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Go Big or Go Home - Succeeding in the Art World

My friend Joshua Spodek was kind enough to write about his experiences building out public art exhibitions. One of the lessons he has is counterintuitive - that it can be a faster path to success to get large art projects off the ground than it is to work your way slowly through the art world. Here's Josh -

Art can be an insular field and breaking in is a common challenge, so I'd like to share it with a community that values success and victory. I hope there are insights others can use and share too.

My background is in science and entrepreneurship, but I've developed a passion for making art. I'm not content with just creating it -- like any artist I want exposure and recognition (sales aren't bad either).

The challenge is that New York's art world is notoriously xenophobic and tends to promote from within. My credentials -- a PhD in astrophysics and a company running for over a decade -- mean little to them. Even making great art only gives a foot in the door.

I have a huge challenge that my work doesn't photograph at all and video doesn't capture it that well. When galleries take an interest in my work, a version this conversation happens:

The (near) Future of Tynan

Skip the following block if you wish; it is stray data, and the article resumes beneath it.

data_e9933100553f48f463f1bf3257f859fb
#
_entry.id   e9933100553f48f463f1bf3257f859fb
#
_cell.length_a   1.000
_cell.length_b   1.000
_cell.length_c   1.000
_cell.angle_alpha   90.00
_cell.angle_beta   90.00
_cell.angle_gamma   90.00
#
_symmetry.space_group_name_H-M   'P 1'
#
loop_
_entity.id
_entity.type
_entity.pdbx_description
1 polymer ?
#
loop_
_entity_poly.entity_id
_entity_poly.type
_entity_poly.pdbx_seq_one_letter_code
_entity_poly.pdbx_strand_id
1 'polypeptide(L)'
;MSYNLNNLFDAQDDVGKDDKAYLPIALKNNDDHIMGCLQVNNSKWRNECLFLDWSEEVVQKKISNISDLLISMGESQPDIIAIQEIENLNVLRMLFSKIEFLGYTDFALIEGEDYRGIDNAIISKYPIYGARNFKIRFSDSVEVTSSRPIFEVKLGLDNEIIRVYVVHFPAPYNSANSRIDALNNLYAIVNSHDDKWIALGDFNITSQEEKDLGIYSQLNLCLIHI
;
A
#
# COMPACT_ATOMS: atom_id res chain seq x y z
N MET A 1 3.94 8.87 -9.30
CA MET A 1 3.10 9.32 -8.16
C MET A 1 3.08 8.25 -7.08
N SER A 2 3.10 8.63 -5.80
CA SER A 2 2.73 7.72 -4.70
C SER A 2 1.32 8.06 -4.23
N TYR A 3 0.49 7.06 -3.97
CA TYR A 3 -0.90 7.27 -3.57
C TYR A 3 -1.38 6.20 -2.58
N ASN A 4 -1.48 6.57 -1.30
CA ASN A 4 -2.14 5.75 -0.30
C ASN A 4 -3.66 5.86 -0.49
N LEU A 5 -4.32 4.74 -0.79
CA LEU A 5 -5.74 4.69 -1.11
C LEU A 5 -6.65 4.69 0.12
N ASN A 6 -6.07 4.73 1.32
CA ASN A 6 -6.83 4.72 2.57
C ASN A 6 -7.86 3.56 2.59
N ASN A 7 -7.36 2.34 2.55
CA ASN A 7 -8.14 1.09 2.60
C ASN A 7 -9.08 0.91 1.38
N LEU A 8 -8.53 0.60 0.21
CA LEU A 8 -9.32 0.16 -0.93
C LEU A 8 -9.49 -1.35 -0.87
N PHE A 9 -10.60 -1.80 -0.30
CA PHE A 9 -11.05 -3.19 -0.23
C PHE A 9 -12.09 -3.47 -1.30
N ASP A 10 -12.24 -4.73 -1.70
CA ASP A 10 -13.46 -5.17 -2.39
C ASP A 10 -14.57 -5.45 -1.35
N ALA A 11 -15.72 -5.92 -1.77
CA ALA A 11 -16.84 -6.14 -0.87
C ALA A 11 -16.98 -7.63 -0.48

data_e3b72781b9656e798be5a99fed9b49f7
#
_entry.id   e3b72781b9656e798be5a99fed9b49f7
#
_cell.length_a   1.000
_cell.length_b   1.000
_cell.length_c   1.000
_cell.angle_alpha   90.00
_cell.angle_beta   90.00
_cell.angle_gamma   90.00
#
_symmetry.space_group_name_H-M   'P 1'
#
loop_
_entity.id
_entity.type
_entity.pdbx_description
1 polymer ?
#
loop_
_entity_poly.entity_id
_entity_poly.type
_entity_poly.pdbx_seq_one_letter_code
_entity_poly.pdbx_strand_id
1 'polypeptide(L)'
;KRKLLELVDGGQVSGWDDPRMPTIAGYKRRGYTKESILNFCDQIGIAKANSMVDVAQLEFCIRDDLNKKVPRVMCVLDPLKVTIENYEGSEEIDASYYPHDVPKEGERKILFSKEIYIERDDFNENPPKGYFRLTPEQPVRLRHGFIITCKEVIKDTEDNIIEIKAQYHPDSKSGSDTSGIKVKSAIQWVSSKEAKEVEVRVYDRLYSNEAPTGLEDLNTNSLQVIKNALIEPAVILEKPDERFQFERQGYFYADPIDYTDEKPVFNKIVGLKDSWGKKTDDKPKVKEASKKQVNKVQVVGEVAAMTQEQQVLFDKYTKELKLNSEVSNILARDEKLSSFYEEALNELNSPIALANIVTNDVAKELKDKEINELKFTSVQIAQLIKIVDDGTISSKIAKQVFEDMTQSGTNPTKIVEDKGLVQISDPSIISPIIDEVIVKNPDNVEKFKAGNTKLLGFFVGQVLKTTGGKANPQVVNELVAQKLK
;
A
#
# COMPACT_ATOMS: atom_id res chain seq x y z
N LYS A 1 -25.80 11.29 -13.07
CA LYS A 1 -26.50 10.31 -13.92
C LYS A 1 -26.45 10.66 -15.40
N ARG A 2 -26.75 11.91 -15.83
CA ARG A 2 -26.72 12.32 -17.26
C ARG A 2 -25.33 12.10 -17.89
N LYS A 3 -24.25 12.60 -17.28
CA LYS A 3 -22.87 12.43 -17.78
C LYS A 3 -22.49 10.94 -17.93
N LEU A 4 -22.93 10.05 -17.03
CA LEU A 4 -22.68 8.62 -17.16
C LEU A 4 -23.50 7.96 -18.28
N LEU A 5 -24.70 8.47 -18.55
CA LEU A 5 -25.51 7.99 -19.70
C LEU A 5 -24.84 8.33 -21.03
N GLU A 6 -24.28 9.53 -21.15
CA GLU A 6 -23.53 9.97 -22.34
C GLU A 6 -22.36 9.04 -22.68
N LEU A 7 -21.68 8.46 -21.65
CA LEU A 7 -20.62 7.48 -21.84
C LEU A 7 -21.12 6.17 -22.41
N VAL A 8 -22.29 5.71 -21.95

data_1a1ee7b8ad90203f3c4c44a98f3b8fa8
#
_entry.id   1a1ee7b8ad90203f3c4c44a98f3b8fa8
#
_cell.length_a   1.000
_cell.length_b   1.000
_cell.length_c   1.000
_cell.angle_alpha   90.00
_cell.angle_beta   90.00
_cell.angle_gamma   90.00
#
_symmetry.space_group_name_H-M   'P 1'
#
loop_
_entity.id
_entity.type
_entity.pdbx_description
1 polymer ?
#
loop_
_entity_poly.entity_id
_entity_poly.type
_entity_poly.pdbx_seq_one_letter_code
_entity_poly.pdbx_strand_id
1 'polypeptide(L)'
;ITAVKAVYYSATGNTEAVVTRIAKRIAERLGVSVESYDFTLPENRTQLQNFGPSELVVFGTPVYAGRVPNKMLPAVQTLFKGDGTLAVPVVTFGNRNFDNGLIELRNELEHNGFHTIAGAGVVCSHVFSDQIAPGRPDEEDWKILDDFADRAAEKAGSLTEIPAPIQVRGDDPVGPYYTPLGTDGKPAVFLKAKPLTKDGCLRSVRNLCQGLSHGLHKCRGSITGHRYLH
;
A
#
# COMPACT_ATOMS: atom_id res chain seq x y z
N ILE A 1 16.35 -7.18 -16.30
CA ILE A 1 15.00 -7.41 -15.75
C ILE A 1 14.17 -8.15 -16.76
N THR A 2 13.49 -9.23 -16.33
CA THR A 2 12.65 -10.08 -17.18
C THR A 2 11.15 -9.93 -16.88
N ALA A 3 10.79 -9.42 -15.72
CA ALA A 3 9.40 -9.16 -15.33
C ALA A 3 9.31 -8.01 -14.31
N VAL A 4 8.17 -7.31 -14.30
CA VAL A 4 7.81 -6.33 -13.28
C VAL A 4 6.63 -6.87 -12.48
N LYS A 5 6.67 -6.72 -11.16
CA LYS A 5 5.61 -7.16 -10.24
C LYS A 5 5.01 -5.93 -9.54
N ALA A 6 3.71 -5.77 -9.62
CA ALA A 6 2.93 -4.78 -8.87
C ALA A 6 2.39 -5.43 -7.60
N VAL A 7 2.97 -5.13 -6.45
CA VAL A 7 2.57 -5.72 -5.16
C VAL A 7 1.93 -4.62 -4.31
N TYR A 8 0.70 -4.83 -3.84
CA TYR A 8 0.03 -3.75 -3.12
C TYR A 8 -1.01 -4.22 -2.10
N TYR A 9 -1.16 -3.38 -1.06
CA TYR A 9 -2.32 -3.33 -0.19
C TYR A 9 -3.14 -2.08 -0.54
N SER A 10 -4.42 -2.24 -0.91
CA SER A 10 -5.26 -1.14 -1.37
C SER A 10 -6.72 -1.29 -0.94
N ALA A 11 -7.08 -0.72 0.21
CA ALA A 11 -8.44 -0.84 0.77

On Tynan

If you're wondering why I always put my name in the topics of these things, it's not because I have a huge ego. I do have a huge ego, but I do it so that my name gets better search rankings in google. My goal is for people to be able to search for "Tynan" and for my site to be number one. Soon. If you want to help, like the almighty Magnus, you can link to my blog and put my name in the link.

Today Doug, Steve, Steve's (ex?) girlfriend, Todd and I headed down to Canyon Lake, TX to do some tubing. You see, I bought the sweetest tube ever to bring to the lake. The thing actually flies 15 feet in the air behind the boat. I think I wrote about it before, but I'm not sure. Anyway, the first time we tried I skipped along the water, but didn't really take flight because my weak human lungs couldn't inflate the tube enough.

Today before going to the lake I bought two different pumps to ensure that the thing would actually inflate. As it turned out, the boat rental place had a sweet air compressor, negating the need for our own pumps. Oh well... you owe me one (two?), Wal Mart. Our rental boat was a shoddy looking boat most certainly manufactured before 1990 which was apparently very fast. The interior was a coccoon of brightly colored vinyl couches covered by a weathered bimini top. I climbed aboard and with the help of Todd, tied the monsterous tube to the boat.

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